Client Partner, Facebook
Father to two beautiful girls
Paternity Leave: 9 weeks
We've had the pleasure of getting to know Alex over the past few months as a colleague, and now a friend. Alex has built a strong career in advertising, but more importantly has built a beautiful family with his wife, Allie.
In his spare time, Alex loves to write, and the passion he has for his wife and girls always shines through. Alex is a strong advocate for women, and someone we're proud to know. He recently joined the board of the Women@ Facebook New York chapter and we can't wait to watch him shine.
We caught up with Alex to take a look at the transition back to work from a father's perspective. Here are Alex's thoughts on helping his wife, Allie transition back to work after maternity leave.
One dad's thoughts on helping his wife transition back to work after maternity leave.
I’ve written pieces in the past, but writing this was much harder than others. The reason for this is because simply put, this isn’t about me. My writing has an air of conviction. I write about what I know to be categorically true. This post is different -- here there is no one truth, and I think that's exactly where we need to end up.
I am incredibly proud to call my wife the mother of our 3 year old and 1 year old daughters -- she is thoughtful, caring, fun and committed. To brag a little more, our girls are (mostly) sleep trained, independent, healthy and silly. I credit my wife for making our house a home. My wife is also completing her training as a periodontist, which takes 7 years of grueling school to accomplish.
She is the nucleus of our family and spends hours of her day performing surgery. She recently transitioned back to work after a very short maternity leave. Because of her schooling and residency, she’s taken a total of 40 days off for maternity leave between our two daughters. By contrast, if she was working in my industry she would've been able to take 240 days between the two girls.
While my job is demanding, and requires that I travel a ton (writing this from my 4th work trip in 4 weeks) -- my wife's schooling at times has zero flexibility. In other words, you can't pick up a phone call while you are grafting gums from the roof of someone's mouth.
So how did I help my wife as she transitioned back to work? Routines, Partnership, Knowing when.
Routines - There was an article in the WSJ a few months ago, which mused that in relationships people tend to start doing certain tasks and stick to them forever. Start paying the utility bill when you first move in together? That's your job from now on. Take out the garbage? Yours too.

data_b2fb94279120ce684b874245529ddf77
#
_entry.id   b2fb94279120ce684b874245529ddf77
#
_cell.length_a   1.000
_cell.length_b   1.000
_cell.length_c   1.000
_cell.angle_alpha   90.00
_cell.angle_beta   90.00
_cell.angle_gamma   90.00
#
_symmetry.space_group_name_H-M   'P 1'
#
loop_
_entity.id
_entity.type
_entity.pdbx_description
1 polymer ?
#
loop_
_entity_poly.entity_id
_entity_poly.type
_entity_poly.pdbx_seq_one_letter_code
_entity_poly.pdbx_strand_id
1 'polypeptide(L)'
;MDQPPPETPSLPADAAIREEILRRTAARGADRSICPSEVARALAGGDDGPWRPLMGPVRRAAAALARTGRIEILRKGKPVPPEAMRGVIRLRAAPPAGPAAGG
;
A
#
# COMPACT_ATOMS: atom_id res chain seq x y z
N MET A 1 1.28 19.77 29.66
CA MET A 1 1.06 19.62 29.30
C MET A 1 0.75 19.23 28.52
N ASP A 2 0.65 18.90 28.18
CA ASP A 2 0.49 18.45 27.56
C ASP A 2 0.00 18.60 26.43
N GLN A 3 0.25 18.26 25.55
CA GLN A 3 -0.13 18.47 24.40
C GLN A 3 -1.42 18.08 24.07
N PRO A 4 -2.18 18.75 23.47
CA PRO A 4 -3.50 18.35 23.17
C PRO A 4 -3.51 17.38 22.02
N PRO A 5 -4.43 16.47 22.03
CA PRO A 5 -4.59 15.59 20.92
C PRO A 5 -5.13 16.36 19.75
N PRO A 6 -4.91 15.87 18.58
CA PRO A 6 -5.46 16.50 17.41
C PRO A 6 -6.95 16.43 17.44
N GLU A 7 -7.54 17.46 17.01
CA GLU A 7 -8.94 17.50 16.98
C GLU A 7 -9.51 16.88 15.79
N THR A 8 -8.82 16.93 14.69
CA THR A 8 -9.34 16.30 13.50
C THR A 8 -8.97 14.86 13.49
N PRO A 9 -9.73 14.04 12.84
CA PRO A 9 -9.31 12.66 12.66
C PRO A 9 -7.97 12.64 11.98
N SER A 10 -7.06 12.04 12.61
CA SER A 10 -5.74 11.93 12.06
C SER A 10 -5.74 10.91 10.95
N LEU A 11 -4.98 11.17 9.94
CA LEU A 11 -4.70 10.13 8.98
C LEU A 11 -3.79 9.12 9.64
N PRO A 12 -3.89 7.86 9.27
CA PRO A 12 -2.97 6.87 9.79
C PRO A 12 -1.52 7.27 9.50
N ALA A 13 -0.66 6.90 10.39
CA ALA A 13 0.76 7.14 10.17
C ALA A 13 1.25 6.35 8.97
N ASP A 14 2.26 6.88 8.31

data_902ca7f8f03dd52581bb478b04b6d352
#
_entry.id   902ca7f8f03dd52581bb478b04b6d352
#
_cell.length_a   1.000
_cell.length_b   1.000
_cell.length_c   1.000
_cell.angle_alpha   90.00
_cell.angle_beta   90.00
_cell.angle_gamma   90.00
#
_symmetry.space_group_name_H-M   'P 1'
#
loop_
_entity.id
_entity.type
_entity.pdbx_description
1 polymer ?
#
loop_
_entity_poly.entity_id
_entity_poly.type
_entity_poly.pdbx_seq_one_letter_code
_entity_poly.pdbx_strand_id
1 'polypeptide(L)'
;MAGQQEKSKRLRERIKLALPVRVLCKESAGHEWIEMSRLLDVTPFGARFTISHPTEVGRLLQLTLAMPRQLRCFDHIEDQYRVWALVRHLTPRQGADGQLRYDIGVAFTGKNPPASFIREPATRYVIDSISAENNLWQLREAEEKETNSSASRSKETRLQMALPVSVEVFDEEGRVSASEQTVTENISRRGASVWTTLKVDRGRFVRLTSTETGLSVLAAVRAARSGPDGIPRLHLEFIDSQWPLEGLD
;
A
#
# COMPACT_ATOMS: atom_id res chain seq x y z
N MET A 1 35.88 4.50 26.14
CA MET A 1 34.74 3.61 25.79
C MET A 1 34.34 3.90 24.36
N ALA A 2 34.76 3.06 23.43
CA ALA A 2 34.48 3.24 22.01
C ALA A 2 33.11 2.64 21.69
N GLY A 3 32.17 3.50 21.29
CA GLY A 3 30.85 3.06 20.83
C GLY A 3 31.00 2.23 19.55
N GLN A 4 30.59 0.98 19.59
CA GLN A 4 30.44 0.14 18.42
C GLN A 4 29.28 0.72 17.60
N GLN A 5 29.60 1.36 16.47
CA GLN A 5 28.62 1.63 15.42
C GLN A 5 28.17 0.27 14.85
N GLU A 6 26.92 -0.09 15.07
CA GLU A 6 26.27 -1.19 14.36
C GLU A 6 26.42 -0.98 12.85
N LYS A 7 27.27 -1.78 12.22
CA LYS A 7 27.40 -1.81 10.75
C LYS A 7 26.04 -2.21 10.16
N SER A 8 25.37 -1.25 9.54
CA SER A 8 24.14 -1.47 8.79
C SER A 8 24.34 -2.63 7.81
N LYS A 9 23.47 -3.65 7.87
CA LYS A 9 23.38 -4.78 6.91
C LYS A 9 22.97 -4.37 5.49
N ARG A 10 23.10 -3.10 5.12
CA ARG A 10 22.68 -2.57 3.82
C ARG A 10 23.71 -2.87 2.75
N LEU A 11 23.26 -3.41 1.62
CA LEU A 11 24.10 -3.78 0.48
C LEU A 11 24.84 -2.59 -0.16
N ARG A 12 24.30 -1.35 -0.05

While I find that idea to be true in our relationship, I think it's important to suspend the comfort that the rhythm of knowing your responsibility affords you when you have a kid. As a new dad, or a 2nd time dad, your schedule will change and morph. And while as a dad you might be able to dictate the terms of how you execute on your new responsibilities, it's not exactly the same for your wife. What I came to realize is that my wife's entire routine was turned on its head, and she didn't have a ton of control over it-- she was waking up earlier to get in a pumping session before work, and going to sleep later to get an extra feed in.
Therefore I did what I could to make sure that I was filling in where she needed me, not worrying how it fit into my routine. I did warn you above, this isn't about me (or us). You will likely get back into routines as your kid gets older, but the constant change that comes with having newborn doesn't afford that rhythm.
Partnership - The second realization I had when my wife went back to work was that when I do something for the kids, I am not doing it instead of my wife, I am doing it on behalf of us. To put it in work terms, there is no one P&L owner.
Kid needs to go to the doctor but my wife can't make it? I bring a script with questions/concerns and a pen to take good notes. This isn't because I am incompetent, it's because I know how badly my wife wants to be there.
Parenting isn't a zero sum game, and the role you play in the partnership of parenting isn't either. I find that our roles are constantly evolving. Like the 'lava' in a lava lamp, every time one of us morphs so does the other.
-- A note to first time dads, every stage feels like it's the new forever but it's not. And every time your kid changes so will you/your partnership with your spouse-
Knowing when - Striving to have a fulfilling work life and a fulfilling family life. It's important to internalize that it's hard to do both at the exact same time- and I mean literally in the same moment. Your best meeting won't matter to your kids and your best beach day won't matter to your client. One of my senior leaders at work put it well when my second was born, "Parenting is a mad dash – only you know who needs you more – work, family – it’s never both at the same time."
At the beginning of this, I mentioned that there is no one truth here. What I meant is that the above is our story. Not every dad and mom have the same needs and wants. I also recognize that everyone's support system is different. We are very fortunate to live near family who eagerly fills in when my wife has a late night in clinic, and I am off in another city for work travel. I am also grateful that we both respect each others careers and parenting styles. I hope that what I've learned from our truth can help you think about yours.
To my wife Allie, thank you for giving me the privilege to write this kind of posts. This is an infinitesimal and superficial expression of how much I appreciate all that you do for me and the girls.
Love you, Alex.